David Crowe

Chief Economist 


Washington, D.C.

Anje Jager/agencyrush.com David Crowe Chief Economist NAHB Washington, D.C. dcrowe@nahb.com

Builders are a smart and flexible lot. The five-year slide in housing production left some by the wayside, but many are still in business by adapting and using their experience to remain afloat.

Similar to the U.S. government’s decennial census, the NAHB takes a census of its members, but we do it every year. The NAHB doesn’t have the power of law to force responses, but we do have dedicated members who are generous with their time in order for everyone to better understand the industry. Because the collection method was changed in 2008, comparisons to the past can only go back that far.

In 2010, 59 percent of NAHB builder members listed single-family building as their primary business, which is down from two-thirds of builders in 2008. The largest sub-group within that broad category was custom building, at 32 percent of all builder members, down from 36 percent in 2008. Remodeling remains the second-most frequent primary activity at 27 percent. The share of builders listing remodeling as their primary business has increased (from 20 percent in 2008), confirming that builders sought other revenue avenues close to their expertise. Remodeling remains the most frequent secondary activity at 48 percent of all builders, similar to the 49 percent in 2008.

The next most frequent primary activities are single-family general contracting and single-family speculative building at 14 percent and 13 percent respectively. As expected, speculative building fell five percentage points from 18 percent in 2008. Commercial builders comprise 6 percent of builder members, land developers are 4 percent, and multifamily builders make up 3 percent of builder members. System-built members (modular, panelized, and log homes) comprise 1 percent but are the largest in average company revenue.

Combining primary and secondary activities, the single most frequent business in 2010 was residential remodeling for 57 percent of all builder members, followed by single-family custom building for 48 percent of builder members. Largest changes in overall activity were single-family speculative building, which fell from 34 percent to 21 percent as a business activity; single-family custom building, which fell from 58 percent to 48 percent; and land development, which fell from 22 percent to 14 percent. Residential remodeling grew four percentage points, and commercial remodeling grew from an almost indistinguishable 1 percent to 16 percent of builder members’ business.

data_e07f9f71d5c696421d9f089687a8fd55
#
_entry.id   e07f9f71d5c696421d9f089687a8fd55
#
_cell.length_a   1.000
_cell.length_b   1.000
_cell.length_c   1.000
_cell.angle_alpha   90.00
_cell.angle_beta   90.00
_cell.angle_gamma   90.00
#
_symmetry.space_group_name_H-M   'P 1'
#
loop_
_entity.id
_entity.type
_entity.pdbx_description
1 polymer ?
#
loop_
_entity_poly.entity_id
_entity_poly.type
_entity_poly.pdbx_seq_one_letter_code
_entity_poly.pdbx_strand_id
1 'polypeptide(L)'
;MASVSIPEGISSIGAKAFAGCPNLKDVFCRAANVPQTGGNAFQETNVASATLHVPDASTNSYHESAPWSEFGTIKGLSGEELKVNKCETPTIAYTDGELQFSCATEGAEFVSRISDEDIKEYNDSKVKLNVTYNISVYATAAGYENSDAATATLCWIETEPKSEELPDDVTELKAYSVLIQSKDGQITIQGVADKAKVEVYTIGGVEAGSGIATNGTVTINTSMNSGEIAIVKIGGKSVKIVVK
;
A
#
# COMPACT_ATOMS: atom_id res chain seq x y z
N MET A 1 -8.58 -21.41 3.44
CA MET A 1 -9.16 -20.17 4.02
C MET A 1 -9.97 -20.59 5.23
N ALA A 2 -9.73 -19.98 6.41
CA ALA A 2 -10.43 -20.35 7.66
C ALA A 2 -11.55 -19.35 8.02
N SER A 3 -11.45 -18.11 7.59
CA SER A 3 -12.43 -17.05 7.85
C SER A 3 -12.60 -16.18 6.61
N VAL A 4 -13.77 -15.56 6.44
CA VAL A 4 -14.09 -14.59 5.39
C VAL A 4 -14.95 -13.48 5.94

The industry slide was evident in the size of firms although those that remained saw a slight improvement in 2010 over 2009. Median dollar volume for all builder firms was $936,400 in 2010, up 2.6 percent from 2009 but down 3.0 percent from 2008. The average number of employees also improved slightly in 2010 over 2009 going from 10.2 to 11.5 but remained below an average of 14.2 in 2008. For new-home builders, the average number of units reflected the same trend, rising from 22 in 2009 to 24 in 2010 but below the average production level of 30 in 2008. Single-family builders started an average of 21 homes, multifamily builders started an average of 109 homes, and system-built companies started an average of 164 homes in 2010.

The average builder has been a member of the NAHB for 14 years. Staying power and success are connected; the longer the membership, the greater annual revenue and the greater the number of homes started.

Members are mostly male (93 percent), their median age is 53, and half have at least an undergraduate degree. These demographics have changed little in the past three years but there are differences across builder segments. Land developers are older (median age of 57), 11 percent of land developers are female, and 72 percent of multifamily builders have completed college or have an advanced degree.

The industry has changed in three short but extremely difficult years. Builders have remolded their businesses, and the ones left are a bit larger and stronger. The smartest and shrewdest remain to supply the inevitable demand on the horizon.